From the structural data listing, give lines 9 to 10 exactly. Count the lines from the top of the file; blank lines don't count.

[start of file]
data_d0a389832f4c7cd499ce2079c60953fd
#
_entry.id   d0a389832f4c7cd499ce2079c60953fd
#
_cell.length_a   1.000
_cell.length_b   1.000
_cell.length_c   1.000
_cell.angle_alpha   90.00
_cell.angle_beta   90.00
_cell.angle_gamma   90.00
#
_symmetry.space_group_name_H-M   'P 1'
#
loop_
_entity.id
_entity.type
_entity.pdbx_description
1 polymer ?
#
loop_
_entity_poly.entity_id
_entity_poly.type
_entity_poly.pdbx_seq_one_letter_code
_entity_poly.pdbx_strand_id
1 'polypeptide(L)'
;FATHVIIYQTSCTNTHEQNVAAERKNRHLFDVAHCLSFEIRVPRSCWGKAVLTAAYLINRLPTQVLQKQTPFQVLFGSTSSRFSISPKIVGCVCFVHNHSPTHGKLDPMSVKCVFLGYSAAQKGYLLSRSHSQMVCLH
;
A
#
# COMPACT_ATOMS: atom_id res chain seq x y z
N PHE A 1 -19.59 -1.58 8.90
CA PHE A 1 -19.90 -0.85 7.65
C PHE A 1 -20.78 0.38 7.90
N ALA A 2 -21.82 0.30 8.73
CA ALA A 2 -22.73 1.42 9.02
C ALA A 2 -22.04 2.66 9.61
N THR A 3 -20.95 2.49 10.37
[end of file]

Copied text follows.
_cell.angle_beta   90.00
_cell.angle_gamma   90.00